Natural Reverb on Taller Steinway Model K c.1905

Video Transcript

Hello, this is the assessment of a Steinway upright piano. Model K. And you can see it’s been restored. The outside has been restored and finished off in a mat sort of mahogany. Reddish sort of mahogany. You can see the logo there, that’s been changed, that’s not the original logo there on the piano. That’s a modern logo.

Now it’s actually got replacement ivories. One piece ivory keys. Which is really good. Those aren’t done recently, obviously. I would date, looking at the inside in a minute, the work being done in about 1960. Possibly.

First thing, the tone is generally good. But round here, (mid-treble) very weak hammers [soft tone]. This is typical, it is really difficult to get them right on a Steinway actually. Put the right strong hammers on to start with obviously. But we will have to look at the hammers in a minute. Down here is a good tone. And the damping is generally good

The damping is generally good . You always get an echo on these tall Steinways anyway. It is a question of reducing it. We will take a look at that in a minute.

You get the echo because it is very hard to cut off these very resonant bass strings. And they echo even though the damping is as good as it can get. You can strengthen the springs. Just try and make the damping a bit better. But you will get this echo. [plays staccato chords, listen for ringing], on taller Steinways. You’ll actually get it on new tall Bechsteins as well. Even today. Because you are trying to go for resonance you end up with echo. You can’t get rid of it. On a grand you have no problem with that. Because the damping is gravity operated, and with weights.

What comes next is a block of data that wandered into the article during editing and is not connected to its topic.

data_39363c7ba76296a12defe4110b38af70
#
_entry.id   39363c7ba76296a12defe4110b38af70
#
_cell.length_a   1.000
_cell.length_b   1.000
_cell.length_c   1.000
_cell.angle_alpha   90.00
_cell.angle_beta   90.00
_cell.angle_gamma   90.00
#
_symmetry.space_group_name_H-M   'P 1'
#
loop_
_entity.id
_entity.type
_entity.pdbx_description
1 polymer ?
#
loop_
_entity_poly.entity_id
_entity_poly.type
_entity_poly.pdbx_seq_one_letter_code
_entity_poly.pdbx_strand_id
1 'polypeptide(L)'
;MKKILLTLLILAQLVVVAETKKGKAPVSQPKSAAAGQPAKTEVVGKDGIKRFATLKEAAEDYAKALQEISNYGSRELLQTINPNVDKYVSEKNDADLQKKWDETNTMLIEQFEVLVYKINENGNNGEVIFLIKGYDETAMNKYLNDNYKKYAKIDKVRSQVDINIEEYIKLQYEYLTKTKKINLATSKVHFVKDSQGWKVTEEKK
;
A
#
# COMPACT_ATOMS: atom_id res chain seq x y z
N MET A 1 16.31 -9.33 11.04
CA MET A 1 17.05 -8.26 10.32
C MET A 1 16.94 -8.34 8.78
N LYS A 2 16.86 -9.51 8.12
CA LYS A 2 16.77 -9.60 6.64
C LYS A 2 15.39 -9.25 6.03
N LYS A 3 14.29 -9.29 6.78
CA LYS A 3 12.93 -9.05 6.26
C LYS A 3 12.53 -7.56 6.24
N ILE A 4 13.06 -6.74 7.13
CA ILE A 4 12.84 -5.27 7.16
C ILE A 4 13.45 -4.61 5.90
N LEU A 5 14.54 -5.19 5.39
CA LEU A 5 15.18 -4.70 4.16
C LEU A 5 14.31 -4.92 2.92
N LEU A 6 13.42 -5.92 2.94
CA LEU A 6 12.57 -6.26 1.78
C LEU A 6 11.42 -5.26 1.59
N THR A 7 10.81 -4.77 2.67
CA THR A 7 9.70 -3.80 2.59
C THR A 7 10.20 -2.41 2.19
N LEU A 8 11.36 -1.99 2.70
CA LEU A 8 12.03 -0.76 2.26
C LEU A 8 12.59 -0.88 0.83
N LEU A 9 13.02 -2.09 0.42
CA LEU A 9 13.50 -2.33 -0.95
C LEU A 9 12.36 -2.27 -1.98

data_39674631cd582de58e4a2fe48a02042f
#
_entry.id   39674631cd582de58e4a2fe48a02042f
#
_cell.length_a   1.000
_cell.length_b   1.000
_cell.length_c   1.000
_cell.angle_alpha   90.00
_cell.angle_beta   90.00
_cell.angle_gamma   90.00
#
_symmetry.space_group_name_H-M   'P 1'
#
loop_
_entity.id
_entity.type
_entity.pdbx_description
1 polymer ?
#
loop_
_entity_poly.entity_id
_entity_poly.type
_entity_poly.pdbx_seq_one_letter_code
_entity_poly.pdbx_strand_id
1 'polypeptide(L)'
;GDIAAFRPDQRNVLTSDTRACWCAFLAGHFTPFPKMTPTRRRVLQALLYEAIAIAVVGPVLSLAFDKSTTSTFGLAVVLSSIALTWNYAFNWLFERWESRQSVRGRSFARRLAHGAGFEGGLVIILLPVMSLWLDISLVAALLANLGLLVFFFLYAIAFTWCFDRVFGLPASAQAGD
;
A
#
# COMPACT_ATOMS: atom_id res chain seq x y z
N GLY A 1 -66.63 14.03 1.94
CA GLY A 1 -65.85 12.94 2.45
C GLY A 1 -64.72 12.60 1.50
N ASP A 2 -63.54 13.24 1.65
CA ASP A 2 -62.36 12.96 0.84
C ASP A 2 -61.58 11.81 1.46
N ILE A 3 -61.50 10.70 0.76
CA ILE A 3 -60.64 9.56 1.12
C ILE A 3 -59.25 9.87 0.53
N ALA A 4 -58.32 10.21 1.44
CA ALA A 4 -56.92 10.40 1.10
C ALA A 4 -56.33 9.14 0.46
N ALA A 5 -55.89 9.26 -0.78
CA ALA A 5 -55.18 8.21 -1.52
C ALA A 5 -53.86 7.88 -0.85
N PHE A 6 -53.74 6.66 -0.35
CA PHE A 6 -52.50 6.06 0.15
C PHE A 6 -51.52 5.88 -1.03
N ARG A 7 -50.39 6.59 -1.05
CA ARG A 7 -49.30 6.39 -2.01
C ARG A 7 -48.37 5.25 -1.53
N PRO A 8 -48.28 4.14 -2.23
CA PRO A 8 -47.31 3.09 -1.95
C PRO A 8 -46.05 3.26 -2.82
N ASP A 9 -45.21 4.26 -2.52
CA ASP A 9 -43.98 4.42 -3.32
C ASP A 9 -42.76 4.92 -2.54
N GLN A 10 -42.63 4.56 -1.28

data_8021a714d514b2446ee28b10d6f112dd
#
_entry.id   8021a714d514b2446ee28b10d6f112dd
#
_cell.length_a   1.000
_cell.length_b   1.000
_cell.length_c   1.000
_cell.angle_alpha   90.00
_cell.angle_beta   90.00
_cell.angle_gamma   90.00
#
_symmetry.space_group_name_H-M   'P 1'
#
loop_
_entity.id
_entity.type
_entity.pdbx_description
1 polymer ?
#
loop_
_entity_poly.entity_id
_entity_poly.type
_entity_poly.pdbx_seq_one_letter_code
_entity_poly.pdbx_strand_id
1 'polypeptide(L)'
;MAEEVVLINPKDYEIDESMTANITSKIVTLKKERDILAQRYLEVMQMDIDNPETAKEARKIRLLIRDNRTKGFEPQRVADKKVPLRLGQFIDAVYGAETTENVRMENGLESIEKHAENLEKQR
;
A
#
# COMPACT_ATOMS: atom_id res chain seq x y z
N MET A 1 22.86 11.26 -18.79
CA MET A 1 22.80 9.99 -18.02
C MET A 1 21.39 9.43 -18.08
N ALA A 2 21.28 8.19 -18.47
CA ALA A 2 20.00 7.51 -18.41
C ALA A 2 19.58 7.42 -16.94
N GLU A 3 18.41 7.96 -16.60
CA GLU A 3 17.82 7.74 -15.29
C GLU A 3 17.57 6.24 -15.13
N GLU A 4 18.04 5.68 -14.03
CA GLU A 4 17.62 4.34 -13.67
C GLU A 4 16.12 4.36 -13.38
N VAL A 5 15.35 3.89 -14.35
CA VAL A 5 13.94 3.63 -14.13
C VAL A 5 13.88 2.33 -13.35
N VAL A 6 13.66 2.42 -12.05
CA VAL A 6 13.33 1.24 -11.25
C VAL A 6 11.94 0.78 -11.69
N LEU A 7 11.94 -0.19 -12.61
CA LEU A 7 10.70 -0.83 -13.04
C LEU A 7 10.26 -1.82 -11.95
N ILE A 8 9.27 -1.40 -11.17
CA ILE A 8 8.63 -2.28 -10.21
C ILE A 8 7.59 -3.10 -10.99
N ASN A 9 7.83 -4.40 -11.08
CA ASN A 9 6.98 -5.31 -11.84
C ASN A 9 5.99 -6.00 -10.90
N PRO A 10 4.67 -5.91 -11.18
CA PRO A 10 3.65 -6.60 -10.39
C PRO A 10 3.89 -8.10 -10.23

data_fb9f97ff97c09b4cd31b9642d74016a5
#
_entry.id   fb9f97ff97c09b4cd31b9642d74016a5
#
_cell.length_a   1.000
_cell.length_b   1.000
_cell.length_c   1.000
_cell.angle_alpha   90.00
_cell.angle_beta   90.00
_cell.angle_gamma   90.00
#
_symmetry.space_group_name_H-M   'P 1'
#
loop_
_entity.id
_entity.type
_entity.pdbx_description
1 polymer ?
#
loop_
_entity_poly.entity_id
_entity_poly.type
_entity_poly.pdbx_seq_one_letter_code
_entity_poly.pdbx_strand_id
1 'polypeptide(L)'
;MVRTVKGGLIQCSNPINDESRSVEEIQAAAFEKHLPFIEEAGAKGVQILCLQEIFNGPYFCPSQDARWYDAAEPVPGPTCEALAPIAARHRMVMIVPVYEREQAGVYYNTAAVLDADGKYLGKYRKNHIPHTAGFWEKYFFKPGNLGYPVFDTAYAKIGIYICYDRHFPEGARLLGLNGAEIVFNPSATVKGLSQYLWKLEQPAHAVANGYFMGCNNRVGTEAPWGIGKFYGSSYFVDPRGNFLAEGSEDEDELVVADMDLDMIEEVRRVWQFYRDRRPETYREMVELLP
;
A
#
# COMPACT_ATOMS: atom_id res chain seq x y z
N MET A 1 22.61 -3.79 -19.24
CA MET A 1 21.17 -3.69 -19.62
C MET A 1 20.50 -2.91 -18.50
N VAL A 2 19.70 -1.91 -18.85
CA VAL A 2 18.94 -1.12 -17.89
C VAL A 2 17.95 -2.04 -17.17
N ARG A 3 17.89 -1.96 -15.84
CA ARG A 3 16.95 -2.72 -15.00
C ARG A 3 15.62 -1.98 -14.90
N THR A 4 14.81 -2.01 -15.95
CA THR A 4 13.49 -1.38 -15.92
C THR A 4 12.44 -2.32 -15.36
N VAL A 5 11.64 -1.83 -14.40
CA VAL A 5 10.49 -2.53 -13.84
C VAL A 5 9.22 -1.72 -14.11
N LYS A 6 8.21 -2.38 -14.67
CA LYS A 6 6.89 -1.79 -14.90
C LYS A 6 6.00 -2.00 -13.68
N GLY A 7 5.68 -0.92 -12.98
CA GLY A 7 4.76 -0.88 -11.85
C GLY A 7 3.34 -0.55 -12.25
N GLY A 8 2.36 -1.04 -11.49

The tone round here [top treble], is not so bad when the piano is open, like this. But when the front is on, it is not be strong enough. It is to do with the hammers. Although they have been voiced, they are quite hard here though. I think they will be over-voiced at the end. Maybe I will have to reface them a bit, to get the tone back. Apart from putting new hammers on. Strong Renner hammers. These are Steinway hammers actually. Renner, Steinway hammers. They have been put on more recently.

The strings date to the 60s. And the keytops, but this action work is much later. I would date it to within the last, shall we say, 10 years certainly. It has not been used hugely since. It has been used a reasonable amount. But we need to strengthen those hammers [treble area]. Let’s work out how to do that. It is always a problem, as I say, with these tall Steinways. They tend to get a problem with it. The mellow sound here, you want a strong hammer.

The Regulation is generally quite good. Whoever has done this action work, apart from the hammers being too soft. Has done it well. Because the regulated dampers are coming off nicely. Look at those two with the key, pretty good. And also, with the pedal, good. I think that the hammer blow could be a bit more than that. But the actual touch weight feels good. It’s about 50 grams.

Tuning pins are tight too. I’ve tested tuning pins. Although they are quite old. In fact they are tight. So, that is good.

So that’s a Steinway model K. And generally a lot of good things to say about this piano. The action has been restored well. Strings have been changed some time ago. Still pretty good. Round here though [mid treble]. It just doesn’t do what you want it to do, in the mid treble. It sounds a bit woolly. So it needs to be worked on. We would have put stronger hammers on in the first place. But really changing these hammers, which have been well put on. We will try and strengthen the hammers. We will see what we can manage to do there. Refacing them to start with. We will see what we get back. But I think we are going to have to try and strengthen the felt as well.

Lots of echo round here, I don’t know if we are going to be able to improve it. It is just the way it is on a Steinway like this.

Thank you for listening!

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